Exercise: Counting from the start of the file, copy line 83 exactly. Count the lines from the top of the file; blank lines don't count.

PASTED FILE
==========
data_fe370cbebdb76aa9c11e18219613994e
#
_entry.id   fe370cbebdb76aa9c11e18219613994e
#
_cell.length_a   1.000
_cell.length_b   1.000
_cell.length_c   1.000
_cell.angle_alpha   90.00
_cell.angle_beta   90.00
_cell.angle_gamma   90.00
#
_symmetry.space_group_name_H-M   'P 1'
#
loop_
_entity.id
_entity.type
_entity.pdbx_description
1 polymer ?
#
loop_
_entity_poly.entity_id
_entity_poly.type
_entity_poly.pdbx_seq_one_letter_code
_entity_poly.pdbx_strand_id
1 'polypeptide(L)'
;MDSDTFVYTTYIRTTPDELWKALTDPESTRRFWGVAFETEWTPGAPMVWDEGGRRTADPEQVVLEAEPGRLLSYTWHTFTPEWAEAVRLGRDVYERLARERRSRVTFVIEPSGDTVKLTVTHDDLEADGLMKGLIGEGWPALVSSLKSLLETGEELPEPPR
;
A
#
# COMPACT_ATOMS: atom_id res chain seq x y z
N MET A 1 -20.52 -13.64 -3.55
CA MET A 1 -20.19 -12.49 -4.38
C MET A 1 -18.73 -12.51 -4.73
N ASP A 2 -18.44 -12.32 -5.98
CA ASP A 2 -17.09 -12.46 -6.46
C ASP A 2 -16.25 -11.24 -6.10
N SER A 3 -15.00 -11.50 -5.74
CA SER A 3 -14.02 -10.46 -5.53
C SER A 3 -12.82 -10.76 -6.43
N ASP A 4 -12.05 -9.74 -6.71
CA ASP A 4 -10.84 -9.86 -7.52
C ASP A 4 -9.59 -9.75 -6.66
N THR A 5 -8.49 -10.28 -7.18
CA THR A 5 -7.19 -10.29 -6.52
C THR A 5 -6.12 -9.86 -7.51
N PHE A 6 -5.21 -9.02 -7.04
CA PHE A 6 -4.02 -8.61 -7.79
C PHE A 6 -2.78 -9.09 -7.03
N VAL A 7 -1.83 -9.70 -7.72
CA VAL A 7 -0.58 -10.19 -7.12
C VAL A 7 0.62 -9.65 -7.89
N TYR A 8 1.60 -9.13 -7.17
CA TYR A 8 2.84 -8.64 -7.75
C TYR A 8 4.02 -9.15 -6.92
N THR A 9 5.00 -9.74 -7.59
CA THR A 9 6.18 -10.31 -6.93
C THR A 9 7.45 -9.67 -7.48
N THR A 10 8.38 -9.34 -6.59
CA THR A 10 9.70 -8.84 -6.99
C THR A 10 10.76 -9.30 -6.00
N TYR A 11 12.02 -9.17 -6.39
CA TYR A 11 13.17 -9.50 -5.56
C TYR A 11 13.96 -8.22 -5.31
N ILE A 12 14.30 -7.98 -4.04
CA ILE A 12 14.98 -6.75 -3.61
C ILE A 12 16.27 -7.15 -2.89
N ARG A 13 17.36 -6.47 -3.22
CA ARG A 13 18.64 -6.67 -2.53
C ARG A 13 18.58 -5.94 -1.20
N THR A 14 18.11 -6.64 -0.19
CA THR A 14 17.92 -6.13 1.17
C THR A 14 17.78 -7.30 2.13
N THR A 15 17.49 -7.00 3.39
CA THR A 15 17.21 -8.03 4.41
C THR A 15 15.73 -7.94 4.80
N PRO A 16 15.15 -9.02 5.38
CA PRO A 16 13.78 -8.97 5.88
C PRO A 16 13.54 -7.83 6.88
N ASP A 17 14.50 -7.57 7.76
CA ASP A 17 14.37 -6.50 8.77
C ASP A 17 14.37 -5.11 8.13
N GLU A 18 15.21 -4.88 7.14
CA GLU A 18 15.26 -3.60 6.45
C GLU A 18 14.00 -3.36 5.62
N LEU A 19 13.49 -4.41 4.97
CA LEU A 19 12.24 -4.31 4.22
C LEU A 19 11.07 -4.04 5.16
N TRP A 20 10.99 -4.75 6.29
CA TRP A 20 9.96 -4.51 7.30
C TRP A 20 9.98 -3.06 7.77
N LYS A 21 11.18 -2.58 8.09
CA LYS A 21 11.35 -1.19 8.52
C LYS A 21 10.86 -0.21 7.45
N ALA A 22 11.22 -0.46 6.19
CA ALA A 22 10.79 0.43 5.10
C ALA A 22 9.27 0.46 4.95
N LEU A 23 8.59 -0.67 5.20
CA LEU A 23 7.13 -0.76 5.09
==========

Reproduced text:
CA GLU A 18 15.26 -3.60 6.45